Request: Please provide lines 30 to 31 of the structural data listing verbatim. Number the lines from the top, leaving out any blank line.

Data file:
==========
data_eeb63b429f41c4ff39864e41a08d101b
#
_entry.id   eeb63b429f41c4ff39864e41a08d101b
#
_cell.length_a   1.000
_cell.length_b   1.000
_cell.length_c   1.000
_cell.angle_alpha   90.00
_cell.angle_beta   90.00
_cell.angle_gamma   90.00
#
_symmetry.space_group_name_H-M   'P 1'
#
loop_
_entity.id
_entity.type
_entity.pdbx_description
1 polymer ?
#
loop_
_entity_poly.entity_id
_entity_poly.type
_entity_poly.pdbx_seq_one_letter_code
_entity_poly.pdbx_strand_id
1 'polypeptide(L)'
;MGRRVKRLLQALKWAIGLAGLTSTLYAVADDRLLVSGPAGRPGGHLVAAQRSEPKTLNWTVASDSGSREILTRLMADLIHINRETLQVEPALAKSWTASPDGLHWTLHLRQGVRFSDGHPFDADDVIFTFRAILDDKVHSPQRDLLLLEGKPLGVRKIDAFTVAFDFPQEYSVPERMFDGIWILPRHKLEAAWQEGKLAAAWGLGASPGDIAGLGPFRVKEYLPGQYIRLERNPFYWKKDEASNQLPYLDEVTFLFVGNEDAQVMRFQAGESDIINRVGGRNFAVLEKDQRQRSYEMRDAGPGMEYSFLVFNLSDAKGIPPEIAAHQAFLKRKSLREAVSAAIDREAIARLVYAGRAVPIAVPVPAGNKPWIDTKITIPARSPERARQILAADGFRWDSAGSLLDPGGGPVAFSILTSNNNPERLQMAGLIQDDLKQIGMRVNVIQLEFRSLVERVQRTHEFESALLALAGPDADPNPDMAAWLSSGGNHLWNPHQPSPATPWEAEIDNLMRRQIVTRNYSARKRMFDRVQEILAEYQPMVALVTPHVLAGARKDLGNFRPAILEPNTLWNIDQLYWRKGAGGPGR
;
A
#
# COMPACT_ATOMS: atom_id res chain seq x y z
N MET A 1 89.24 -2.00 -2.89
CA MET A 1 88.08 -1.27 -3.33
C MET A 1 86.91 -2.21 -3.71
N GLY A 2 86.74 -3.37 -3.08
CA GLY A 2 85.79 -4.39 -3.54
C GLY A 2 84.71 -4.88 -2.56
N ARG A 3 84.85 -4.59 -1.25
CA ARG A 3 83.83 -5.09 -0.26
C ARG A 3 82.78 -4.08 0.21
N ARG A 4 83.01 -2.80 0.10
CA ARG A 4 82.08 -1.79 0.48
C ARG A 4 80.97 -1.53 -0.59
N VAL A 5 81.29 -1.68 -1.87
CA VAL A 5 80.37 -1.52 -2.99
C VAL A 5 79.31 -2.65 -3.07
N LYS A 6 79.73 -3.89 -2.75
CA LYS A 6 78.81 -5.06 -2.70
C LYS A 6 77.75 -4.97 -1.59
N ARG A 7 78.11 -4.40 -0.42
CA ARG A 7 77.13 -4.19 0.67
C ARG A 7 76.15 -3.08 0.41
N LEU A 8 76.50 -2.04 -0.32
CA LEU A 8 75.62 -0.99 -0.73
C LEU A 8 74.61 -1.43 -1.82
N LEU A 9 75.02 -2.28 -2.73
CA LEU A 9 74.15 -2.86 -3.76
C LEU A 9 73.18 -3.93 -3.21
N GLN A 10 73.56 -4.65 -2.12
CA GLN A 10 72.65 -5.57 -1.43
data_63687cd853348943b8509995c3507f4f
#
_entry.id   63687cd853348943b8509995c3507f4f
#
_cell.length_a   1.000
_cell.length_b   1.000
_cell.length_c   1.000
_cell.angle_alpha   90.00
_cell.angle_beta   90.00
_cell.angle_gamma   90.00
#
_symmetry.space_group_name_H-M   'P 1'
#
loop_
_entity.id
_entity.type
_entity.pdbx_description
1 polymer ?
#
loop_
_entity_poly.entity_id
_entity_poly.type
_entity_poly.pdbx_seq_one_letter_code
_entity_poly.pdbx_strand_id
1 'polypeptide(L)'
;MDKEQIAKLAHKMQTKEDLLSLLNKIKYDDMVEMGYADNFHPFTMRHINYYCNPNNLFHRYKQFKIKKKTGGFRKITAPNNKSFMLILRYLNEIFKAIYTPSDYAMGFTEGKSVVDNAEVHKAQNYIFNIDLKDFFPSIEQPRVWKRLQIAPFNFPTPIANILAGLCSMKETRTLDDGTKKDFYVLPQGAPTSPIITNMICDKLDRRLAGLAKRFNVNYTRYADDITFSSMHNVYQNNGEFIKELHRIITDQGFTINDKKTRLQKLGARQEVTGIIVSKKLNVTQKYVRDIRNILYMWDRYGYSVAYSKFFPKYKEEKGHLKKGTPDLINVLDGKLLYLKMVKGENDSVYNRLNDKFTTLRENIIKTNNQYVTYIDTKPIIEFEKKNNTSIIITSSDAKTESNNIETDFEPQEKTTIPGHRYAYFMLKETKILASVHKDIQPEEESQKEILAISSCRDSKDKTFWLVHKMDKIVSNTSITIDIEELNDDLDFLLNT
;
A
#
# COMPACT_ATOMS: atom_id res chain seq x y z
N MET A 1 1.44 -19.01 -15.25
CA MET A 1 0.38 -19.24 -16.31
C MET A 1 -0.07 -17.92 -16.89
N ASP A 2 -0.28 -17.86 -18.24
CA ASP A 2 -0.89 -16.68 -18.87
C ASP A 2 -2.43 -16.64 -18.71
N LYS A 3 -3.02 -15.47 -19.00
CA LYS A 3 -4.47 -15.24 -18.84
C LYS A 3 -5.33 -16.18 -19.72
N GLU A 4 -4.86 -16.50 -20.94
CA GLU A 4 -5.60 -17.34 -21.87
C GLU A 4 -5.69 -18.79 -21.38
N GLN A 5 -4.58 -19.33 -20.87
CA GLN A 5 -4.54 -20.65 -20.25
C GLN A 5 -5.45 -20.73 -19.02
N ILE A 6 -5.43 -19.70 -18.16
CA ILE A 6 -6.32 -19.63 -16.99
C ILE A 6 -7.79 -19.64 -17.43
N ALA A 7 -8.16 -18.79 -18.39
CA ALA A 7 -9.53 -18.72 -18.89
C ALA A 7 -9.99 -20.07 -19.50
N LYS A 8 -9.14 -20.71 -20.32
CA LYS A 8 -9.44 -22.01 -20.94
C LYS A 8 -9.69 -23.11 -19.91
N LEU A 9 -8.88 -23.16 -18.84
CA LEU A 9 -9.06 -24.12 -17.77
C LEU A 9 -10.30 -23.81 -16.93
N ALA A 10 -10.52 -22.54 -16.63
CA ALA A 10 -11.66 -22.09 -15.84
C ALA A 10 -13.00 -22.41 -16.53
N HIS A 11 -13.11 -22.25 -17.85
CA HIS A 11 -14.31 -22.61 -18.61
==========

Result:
# COMPACT_ATOMS: atom_id res chain seq x y z
N MET A 1 89.24 -2.00 -2.89